Sony HDR-TD10 Review
The Sony HDR-TD10 records 3D video!
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The twin lens system featured prominently on the front of the Sony HDR-TD10 means one thing: this camcorder records 3D video! Of course, the HDR-TD10 can also record full HD 2D video as well, but it's the 3D capabilities that steal the show. The feature works by capturing two video images simultaneously, which are then overlapped in-camera to create a 3D effect.
The model is currently just one of two camcorders on the market with a twin lens and sensor system, the other being the JVC GS-TD1, which enables the camcorder to record what Sony calls "Double Full HD 3D". I know, the phrase is a mouthful of marketing jargon, and unless you really care about shooting in 3D, the HDR-TD10 shouldn't even be on your radar.
Design & Usability
The 3D feature is easy to use, but the dual lens system makes the TD10 fatter, heavier, and more awkward.
The Sony HDR-TD10 feels like a brick in your hand. That doesn't mean the camcorder is rough and red, mind you, that's just the way it feels in the hand. To be fair, the camcorder isn't quite as heavy as a brick, as it weighs just over 26 ounces, but that's still rather heavy for a consumer model these days. Older video cameras, like those that recorded to large VHS tape, were certainly much larger than the HDR-TD10, so if you're accustomed to using a camcorder from the 1980s, then the TD10 will feel incredibly compact in comparison.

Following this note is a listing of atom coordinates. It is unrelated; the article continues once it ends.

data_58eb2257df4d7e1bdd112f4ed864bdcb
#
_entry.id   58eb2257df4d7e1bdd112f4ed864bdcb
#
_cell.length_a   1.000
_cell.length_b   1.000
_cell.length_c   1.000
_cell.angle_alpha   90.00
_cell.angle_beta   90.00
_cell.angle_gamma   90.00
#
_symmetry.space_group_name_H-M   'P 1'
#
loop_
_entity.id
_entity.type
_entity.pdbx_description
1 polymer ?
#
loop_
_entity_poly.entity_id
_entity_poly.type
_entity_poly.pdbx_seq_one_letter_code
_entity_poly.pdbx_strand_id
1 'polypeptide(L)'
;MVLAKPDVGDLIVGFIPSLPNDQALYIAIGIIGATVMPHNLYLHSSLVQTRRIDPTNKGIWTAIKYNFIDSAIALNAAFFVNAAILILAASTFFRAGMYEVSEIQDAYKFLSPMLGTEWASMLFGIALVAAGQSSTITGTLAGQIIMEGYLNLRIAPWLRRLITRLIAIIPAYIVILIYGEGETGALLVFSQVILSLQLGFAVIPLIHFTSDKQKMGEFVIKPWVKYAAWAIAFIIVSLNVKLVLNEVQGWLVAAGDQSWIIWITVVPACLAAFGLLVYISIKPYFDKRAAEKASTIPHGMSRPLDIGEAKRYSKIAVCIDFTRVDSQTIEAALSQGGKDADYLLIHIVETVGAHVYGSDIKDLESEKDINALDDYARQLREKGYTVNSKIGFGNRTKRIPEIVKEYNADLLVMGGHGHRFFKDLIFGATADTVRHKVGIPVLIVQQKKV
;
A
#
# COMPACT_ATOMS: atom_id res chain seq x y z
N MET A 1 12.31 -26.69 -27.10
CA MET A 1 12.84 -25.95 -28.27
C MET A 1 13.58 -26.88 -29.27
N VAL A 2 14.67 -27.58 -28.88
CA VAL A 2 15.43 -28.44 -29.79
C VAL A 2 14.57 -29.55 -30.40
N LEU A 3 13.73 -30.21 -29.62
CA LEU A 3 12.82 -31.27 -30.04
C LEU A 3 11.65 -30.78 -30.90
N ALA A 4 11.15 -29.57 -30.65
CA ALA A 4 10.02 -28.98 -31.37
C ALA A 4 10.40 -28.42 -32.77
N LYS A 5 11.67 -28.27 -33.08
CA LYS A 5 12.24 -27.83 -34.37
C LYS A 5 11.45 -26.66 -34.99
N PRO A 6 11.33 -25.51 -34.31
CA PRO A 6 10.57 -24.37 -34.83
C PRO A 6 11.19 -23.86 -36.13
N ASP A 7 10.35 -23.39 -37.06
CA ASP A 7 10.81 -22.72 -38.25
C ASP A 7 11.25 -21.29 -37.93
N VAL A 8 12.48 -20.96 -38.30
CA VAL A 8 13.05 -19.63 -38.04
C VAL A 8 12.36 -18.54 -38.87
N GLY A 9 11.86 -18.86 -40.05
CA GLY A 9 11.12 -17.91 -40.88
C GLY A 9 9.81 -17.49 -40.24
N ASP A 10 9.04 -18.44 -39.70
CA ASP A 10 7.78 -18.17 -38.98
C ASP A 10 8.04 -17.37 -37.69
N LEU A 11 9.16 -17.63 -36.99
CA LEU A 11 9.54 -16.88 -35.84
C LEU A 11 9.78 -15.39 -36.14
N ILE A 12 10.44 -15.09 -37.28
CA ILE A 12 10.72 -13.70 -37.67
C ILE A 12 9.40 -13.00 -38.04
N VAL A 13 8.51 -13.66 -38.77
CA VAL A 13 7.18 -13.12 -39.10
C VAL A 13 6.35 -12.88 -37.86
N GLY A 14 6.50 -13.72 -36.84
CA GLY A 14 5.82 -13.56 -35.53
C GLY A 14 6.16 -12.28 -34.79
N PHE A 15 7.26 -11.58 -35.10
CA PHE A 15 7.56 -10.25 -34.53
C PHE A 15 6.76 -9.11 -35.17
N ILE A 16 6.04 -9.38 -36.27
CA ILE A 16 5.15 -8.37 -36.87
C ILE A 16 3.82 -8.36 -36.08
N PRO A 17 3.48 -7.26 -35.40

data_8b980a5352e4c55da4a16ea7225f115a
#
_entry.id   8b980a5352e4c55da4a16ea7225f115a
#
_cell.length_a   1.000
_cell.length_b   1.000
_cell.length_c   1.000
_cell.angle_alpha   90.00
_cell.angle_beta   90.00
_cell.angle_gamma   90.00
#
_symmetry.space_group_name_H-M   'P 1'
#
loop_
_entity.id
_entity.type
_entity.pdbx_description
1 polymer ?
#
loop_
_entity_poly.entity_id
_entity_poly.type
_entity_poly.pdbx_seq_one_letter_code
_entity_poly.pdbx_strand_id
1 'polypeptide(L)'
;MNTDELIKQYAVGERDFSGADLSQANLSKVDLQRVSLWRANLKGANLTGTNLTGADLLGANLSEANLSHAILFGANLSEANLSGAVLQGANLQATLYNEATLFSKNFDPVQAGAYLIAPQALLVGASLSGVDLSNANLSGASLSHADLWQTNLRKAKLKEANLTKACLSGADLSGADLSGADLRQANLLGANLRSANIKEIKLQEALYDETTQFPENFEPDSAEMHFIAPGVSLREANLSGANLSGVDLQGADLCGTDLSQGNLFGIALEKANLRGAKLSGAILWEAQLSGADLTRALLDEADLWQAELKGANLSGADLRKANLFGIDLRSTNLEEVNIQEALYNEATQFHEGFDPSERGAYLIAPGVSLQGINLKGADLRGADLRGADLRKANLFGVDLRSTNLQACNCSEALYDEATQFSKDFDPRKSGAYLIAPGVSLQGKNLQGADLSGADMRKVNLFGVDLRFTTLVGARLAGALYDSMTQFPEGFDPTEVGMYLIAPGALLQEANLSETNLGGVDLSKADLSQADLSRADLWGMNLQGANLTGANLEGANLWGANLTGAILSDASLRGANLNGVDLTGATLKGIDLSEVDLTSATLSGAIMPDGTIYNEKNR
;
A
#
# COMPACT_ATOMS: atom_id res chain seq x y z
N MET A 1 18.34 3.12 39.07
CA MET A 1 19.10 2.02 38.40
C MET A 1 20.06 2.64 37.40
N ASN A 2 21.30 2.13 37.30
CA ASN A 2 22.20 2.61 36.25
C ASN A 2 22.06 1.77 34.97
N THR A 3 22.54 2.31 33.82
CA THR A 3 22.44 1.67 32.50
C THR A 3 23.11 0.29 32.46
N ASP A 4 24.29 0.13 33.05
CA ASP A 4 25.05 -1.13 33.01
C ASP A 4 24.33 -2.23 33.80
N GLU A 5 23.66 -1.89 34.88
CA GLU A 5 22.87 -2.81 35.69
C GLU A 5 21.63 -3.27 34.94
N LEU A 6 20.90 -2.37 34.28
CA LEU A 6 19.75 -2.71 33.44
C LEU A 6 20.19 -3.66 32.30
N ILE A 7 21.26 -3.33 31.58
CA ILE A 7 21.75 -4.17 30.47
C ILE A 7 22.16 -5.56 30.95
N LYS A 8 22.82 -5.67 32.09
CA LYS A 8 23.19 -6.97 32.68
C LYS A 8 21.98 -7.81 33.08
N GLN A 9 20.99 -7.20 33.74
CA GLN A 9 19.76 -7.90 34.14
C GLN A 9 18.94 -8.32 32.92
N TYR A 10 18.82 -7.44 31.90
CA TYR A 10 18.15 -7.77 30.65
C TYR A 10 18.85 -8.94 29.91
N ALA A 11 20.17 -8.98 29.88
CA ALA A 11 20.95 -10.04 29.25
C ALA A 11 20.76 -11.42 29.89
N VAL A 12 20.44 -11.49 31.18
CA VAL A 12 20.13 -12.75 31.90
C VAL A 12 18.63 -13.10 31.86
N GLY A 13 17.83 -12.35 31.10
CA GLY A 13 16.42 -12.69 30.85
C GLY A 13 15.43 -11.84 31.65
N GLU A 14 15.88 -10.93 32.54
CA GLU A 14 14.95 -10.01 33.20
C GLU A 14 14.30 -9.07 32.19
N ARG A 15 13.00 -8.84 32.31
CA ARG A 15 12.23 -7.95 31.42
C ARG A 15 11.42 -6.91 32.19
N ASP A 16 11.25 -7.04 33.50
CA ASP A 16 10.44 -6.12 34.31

Using the 3D functions on the HDR-TD10 isn't much of a challenge. A switch on the back of the camcorder lets you flip between 2D and 3D recording easily, and the camcorder doesn't require any extensive lens calibration in order to capture 3D videos. This is one of the main advantages of the dual-lens/dual-sensor system on the TD10, as opposed to, say, the 3D lens converter available on some Panasonic camcorders. Of course, the TD10 can recorder very good 2D video as well, and the camcorder functions just like a traditional device when set to its 2D record mode.
Controls and features are limited for 3D recordings, but they're plentiful in 2D mode.
To keep 3D recording as simple as possible, Sony made sure to limit the amount of manual controls and features available in 3D mode. Basic focus and exposure adjustment are possible in 3D mode, but more advanced settings, like white balance, cannot be set. The camcorder does have a 10x optical zoom capability in 3D mode, which is the most zoom of any 3D camcorder on the market. In 2D mode, the HDR-TD10 is a fully-loaded camcorder with plenty of extraneous features and a few professional-grade controls.
Sony also makes a big deal about the TD10's "glasses-free 3D LCD" that lets you watch videos in 3D on the camcorder's tiny screen. The mode works during recording, so you can get a rough idea of the 3D effect while shooting, and it also works during playback. The feature is a gimmick more than anything else, but it's also the best example of glasses-free 3D we've seen on a camcorder. JVC tried it on the GS-TD1 and Sony has a similar feature on the compact Bloggie 3D, but both are failures compared to the HDR-TD10's LCD. Still, the 3D on the camcorder's built-in screen is not likely to wow your friends. If you want to do that, you have to spend money on a true 3D HDTV and watch your videos on it instead (with the aid of 3D glasses).